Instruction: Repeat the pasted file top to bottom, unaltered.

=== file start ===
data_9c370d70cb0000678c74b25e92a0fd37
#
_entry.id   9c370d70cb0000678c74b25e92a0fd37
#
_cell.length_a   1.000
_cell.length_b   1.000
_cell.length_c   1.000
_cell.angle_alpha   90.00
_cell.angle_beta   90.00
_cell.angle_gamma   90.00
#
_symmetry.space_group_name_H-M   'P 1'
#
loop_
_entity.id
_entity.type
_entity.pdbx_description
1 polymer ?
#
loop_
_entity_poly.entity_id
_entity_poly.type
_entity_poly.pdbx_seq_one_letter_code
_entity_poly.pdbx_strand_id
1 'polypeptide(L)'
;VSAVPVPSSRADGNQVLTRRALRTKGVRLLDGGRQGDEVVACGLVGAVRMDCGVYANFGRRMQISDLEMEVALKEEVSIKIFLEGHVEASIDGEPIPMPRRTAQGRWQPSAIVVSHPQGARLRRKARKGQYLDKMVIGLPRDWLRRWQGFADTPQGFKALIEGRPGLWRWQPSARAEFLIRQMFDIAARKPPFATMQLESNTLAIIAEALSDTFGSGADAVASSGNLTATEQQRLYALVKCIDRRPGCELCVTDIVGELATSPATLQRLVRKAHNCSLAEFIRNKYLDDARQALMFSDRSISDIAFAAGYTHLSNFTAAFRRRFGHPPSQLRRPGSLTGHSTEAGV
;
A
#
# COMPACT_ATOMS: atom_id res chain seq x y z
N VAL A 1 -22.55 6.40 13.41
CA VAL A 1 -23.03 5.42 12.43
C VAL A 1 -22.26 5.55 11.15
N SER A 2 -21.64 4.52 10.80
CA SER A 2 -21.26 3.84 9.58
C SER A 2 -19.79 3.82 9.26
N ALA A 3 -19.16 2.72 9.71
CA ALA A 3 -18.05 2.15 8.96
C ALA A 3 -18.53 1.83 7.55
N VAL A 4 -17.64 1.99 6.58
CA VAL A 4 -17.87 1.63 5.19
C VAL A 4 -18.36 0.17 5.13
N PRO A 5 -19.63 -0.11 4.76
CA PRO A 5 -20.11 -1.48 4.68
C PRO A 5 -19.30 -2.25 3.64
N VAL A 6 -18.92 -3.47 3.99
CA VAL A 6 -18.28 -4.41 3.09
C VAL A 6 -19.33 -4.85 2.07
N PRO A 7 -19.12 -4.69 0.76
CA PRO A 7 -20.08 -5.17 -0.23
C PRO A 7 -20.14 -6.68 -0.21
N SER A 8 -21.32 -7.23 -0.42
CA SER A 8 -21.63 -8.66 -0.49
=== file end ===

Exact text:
data_9c370d70cb0000678c74b25e92a0fd37
#
_entry.id   9c370d70cb0000678c74b25e92a0fd37
#
_cell.length_a   1.000
_cell.length_b   1.000
_cell.length_c   1.000
_cell.angle_alpha   90.00
_cell.angle_beta   90.00
_cell.angle_gamma   90.00
#
_symmetry.space_group_name_H-M   'P 1'
#
loop_
_entity.id
_entity.type
_entity.pdbx_description
1 polymer ?
#
loop_
_entity_poly.entity_id
_entity_poly.type
_entity_poly.pdbx_seq_one_letter_code
_entity_poly.pdbx_strand_id
1 'polypeptide(L)'
;VSAVPVPSSRADGNQVLTRRALRTKGVRLLDGGRQGDEVVACGLVGAVRMDCGVYANFGRRMQISDLEMEVALKEEVSIKIFLEGHVEASIDGEPIPMPRRTAQGRWQPSAIVVSHPQGARLRRKARKGQYLDKMVIGLPRDWLRRWQGFADTPQGFKALIEGRPGLWRWQPSARAEFLIRQMFDIAARKPPFATMQLESNTLAIIAEALSDTFGSGADAVASSGNLTATEQQRLYALVKCIDRRPGCELCVTDIVGELATSPATLQRLVRKAHNCSLAEFIRNKYLDDARQALMFSDRSISDIAFAAGYTHLSNFTAAFRRRFGHPPSQLRRPGSLTGHSTEAGV
;
A
#
# COMPACT_ATOMS: atom_id res chain seq x y z
N VAL A 1 -22.55 6.40 13.41
CA VAL A 1 -23.03 5.42 12.43
C VAL A 1 -22.26 5.55 11.15
N SER A 2 -21.64 4.52 10.80
CA SER A 2 -21.26 3.84 9.58
C SER A 2 -19.79 3.82 9.26
N ALA A 3 -19.16 2.72 9.71
CA ALA A 3 -18.05 2.15 8.96
C ALA A 3 -18.53 1.83 7.55
N VAL A 4 -17.64 1.99 6.58
CA VAL A 4 -17.87 1.63 5.19
C VAL A 4 -18.36 0.17 5.13
N PRO A 5 -19.63 -0.11 4.76
CA PRO A 5 -20.11 -1.48 4.68
C PRO A 5 -19.30 -2.25 3.64
N VAL A 6 -18.92 -3.47 3.99
CA VAL A 6 -18.28 -4.41 3.09
C VAL A 6 -19.33 -4.85 2.07
N PRO A 7 -19.12 -4.69 0.76
CA PRO A 7 -20.08 -5.17 -0.23
C PRO A 7 -20.14 -6.68 -0.21
N SER A 8 -21.32 -7.23 -0.42
CA SER A 8 -21.63 -8.66 -0.49